The personal, affective engagement is especially evident through their uses of adjectival and appraising expressions, which are further supported by the multimodal and colourful displays of the blogs. The personal engagement can partly be understood as connected to the blog medium’s status as a personalized medium (cf. Grüters, 2011), and partly to how this series of literacy events was included in the literacy practice of the course. Importantly, the blogs were read and responded to by the main teacher of the course. These students usually communicate in writing with their teachers in order to meet mandatory requirements. The interaction is then limited to the two parties, where the role of the teacher includes that of the reader, the assessor and the gatekeeper (deciding whether it is a pass or a fail). In the didactic blogs, the asymmetrical relationship changed, towards symmetry, as the teachers related to the blogs not only as teachers, but also as authentic and sympathetic readers, as shown in the analysis. Furthermore, the students’ combinations of subject-relevant reflections in a subject-specific vocabulary, and expressions of positive attitudes about the content, worked as advice or tips to their fellow students: ‘This is important – here you have some ideas for how to work with it in kindergartens’. In this way, the role as a student in the blogs expanded into the role of a peer in a community of professionals, or in other words, they wrote not merely as PTE students, but rather as emerging pre-school teachers. In this way, the literacy event series functioned as a community of practice (Lave & Wenger, 1991), in which the students became participants who gave voice to their emerging professional identities, and were recognized as such by their main teacher.
Being a pre-school teacher is highly connected with giving care. As shown in the analysis, this aspect is highly visible in the didactic blogs, and intertwined in the way they reflect upon didactic work with various subject content. Care is shown, on the one hand, towards fellow students, by seeking to discuss the foundation of a common professional identity as a pre-school teacher, through reflections on subject matter related to the subject study of Norwegian, as well as to PTE in general; and on the other hand, by being supportive and caring towards children with whom they in the future will have a personalized professional relationship. Consequently, their reflections show a readiness for acting as pre-school teachers, which other members of the community of practice are invited to share. Importantly, care is not treated independently from subject matter, but quite the contrary: subject matter and care appear as interdependent.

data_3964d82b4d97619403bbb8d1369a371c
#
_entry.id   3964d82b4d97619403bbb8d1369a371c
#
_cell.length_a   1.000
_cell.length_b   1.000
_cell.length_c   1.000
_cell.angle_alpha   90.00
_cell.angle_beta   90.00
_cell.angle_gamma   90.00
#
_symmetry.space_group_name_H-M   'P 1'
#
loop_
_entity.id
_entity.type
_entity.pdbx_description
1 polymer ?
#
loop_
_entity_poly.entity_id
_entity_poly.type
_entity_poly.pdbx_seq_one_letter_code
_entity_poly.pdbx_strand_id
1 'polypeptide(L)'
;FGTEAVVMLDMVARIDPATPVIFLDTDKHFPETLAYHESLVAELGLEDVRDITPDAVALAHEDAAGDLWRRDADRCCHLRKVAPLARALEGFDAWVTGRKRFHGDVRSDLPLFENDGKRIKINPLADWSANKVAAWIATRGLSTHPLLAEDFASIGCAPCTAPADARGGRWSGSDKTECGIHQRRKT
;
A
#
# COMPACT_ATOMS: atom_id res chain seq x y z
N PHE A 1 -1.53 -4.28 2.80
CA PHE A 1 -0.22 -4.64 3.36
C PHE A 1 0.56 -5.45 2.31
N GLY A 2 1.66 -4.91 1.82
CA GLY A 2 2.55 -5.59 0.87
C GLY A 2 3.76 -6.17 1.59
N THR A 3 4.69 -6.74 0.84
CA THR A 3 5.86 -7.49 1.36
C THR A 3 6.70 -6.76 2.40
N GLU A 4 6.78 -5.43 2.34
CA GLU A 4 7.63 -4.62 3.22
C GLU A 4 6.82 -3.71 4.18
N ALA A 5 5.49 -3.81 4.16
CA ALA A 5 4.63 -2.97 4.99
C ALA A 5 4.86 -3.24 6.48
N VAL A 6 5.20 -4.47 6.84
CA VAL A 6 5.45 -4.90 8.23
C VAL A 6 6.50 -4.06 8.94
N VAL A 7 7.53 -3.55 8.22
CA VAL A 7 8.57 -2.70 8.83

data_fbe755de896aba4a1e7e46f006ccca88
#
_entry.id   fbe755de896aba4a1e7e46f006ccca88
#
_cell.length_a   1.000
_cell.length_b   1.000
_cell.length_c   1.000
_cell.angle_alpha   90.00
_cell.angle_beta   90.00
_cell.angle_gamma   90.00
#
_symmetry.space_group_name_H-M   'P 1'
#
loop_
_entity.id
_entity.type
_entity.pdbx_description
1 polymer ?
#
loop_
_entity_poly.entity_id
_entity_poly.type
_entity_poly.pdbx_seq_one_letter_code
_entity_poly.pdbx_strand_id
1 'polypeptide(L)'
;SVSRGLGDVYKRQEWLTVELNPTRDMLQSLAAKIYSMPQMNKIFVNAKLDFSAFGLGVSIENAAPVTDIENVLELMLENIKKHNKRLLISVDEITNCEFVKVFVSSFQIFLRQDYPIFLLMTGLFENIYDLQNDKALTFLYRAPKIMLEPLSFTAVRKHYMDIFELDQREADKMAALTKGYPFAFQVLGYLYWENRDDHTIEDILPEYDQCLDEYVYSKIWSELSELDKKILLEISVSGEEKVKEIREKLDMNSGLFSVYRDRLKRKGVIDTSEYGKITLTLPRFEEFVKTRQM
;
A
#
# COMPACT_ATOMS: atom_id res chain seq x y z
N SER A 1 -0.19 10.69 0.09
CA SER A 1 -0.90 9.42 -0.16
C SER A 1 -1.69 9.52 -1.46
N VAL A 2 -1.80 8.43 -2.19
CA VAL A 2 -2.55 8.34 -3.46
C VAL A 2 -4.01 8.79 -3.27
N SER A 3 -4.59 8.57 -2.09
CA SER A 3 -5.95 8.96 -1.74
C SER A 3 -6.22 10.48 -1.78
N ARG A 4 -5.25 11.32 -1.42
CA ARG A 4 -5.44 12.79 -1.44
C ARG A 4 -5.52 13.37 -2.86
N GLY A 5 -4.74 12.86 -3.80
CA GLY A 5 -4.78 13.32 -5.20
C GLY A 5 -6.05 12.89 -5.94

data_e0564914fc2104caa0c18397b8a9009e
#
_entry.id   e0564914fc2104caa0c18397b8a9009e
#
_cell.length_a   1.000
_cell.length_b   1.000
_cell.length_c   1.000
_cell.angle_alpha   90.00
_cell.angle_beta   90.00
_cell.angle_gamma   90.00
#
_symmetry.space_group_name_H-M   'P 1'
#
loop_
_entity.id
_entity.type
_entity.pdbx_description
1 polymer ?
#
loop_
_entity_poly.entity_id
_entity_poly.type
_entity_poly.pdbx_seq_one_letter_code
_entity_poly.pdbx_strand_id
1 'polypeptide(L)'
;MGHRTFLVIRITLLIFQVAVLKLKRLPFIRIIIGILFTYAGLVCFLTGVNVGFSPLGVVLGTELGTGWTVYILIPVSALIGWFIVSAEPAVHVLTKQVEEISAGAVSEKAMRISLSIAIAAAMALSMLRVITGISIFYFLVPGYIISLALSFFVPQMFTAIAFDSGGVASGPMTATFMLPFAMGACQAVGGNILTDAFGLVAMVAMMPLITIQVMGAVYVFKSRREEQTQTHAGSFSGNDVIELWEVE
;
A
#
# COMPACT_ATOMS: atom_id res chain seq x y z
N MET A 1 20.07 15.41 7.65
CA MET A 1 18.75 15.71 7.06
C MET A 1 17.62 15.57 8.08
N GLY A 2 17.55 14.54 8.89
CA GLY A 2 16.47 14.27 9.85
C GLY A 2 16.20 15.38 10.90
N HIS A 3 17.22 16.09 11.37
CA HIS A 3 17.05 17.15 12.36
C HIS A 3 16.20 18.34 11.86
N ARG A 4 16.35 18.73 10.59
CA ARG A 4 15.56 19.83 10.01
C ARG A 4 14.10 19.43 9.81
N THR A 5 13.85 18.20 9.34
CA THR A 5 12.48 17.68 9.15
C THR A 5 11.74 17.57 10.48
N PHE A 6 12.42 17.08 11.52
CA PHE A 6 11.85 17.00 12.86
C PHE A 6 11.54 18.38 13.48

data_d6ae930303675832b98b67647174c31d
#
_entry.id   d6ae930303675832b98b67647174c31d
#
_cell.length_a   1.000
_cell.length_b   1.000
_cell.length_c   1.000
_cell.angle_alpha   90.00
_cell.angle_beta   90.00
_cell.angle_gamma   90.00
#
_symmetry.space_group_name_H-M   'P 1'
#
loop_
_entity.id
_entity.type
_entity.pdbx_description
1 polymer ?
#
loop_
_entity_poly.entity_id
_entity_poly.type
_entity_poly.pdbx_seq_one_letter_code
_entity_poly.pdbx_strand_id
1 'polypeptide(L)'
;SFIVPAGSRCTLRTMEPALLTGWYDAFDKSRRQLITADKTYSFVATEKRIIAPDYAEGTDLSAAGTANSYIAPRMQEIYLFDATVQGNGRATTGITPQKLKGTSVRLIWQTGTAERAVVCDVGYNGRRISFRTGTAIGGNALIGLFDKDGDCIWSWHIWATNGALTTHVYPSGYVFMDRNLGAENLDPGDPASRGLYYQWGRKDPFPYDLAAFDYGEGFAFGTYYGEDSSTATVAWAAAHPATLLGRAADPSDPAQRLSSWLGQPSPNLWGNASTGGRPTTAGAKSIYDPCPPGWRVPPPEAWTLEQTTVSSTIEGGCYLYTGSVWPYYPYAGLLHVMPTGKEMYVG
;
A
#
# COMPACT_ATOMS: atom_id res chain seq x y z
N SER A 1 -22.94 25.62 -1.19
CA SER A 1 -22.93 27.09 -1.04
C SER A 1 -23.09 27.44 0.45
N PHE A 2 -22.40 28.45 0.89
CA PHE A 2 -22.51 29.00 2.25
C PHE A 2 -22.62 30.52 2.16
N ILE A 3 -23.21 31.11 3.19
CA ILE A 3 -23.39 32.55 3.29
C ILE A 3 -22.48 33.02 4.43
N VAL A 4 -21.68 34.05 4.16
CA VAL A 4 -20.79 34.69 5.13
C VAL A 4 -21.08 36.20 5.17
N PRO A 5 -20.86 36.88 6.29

The aim of this article has been to show how blogging was used as part of the literacy practices in an in-depth course in Norwegian in pre-school teacher education, and to investigate how signs of professional identity were expressed in the blogs. We have found that expressions of professional identity are realized mainly in the mode of written language, and that the students’ expressions of identity are seldom responded to and negotiated by fellow students in the comment field. At the same time, the comment field was used for personal and subject-oriented interaction with the teacher. Next, we have connected their expressions of professional identity to the five core competencies of a pre-school teacher, considered to make up the core content of the expected professional identity. We have found that the way the students reflect in their blog writings, professional identity involves an insoluble integration of subject knowledge, practical skills, social relationships and care, developmental strategies and ethical considerations. To these students, who are in their last semester of the PTE programme, the inclusion of blog assignments as literacy events in the course thus seems to have provided them with a platform where they can integrate reflections on core parts of their emerging identities as pre-school teachers, or, in other words, they can express themselves in the role of emerging pre-school teachers and be recognized by others as such.
In conclusion, we want to highlight two interdependent matters as especially important. First, that the uses of ICT in this study have been connected to the literacy practice of a specific subject, i.e. Norwegian, and to the professional identity as a pre-school teacher. Second, that the way the students write makes it evident that subject competence cannot be properly understood if it is separated from the other competencies. Thus, the digital practices in teacher education cannot be properly understood, nor improved, if they are not connected to the content of the specific subject studies the students are engaged in, nor if the subject content and the uses of ICT are treated as decontextualized from the overall aims of the education programme.
|1||The empirical data for this study is gathered within førskolelærerutdanning, which was regulated by this plan. This programme was from autumn 2013 reformed and replaced by barnehagelærerutdanning.|